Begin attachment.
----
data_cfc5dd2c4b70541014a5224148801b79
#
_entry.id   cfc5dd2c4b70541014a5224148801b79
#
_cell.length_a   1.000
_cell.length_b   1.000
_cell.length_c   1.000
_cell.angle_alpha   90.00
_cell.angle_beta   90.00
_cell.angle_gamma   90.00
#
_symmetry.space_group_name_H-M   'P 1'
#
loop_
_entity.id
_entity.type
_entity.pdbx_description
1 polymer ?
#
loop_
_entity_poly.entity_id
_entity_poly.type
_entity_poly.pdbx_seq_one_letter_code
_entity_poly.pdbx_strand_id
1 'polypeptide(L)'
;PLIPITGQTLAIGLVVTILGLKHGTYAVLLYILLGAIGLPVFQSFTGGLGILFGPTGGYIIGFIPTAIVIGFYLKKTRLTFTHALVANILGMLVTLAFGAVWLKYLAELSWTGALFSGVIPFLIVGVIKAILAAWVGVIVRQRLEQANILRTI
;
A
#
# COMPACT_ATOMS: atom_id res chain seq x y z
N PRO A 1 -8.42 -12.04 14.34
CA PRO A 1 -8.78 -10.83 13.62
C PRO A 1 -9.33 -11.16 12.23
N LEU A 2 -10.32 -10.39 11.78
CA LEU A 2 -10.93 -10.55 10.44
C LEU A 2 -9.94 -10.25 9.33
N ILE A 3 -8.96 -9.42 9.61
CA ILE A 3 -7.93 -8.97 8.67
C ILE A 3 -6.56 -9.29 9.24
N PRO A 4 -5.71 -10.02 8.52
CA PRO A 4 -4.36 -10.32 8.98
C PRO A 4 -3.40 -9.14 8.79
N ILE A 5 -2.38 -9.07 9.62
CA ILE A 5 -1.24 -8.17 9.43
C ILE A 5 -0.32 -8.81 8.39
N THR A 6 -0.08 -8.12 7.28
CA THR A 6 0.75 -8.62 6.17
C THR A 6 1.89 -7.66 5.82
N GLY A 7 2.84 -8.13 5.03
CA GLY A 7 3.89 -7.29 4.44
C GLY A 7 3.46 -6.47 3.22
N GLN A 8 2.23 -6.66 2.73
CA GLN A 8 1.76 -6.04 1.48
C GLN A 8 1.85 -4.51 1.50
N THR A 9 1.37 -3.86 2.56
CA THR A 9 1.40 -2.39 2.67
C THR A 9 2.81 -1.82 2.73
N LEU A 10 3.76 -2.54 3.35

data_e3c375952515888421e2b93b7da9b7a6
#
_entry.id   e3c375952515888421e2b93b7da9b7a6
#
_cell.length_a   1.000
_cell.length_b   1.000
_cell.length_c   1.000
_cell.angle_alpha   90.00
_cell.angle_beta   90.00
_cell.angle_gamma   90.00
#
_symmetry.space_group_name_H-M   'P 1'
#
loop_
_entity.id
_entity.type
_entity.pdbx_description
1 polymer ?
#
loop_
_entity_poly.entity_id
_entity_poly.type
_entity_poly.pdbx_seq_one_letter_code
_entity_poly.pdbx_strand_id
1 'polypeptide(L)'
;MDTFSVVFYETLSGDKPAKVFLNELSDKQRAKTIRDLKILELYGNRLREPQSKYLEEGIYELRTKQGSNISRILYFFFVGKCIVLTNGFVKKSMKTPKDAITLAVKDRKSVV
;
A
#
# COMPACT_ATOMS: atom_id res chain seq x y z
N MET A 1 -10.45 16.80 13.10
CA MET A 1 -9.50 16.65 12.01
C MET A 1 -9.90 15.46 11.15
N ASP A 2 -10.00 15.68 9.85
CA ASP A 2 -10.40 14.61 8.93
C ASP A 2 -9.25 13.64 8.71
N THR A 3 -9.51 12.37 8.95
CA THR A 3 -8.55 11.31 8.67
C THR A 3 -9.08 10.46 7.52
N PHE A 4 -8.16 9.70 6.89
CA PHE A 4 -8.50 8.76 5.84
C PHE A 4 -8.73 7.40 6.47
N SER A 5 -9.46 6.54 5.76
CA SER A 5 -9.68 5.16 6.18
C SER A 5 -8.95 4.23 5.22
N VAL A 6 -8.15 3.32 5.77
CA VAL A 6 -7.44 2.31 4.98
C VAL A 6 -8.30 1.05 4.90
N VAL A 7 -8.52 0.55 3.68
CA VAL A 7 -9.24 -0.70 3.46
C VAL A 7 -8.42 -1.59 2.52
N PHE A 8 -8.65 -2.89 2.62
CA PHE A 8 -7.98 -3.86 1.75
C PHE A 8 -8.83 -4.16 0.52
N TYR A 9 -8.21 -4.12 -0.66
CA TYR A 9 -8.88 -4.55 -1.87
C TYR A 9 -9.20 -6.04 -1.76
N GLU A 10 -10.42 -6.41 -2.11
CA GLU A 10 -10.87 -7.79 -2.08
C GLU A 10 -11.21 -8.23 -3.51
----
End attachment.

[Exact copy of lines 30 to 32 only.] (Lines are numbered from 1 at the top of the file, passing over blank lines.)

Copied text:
# COMPACT_ATOMS: atom_id res chain seq x y z
N PRO A 1 -8.42 -12.04 14.34
CA PRO A 1 -8.78 -10.83 13.62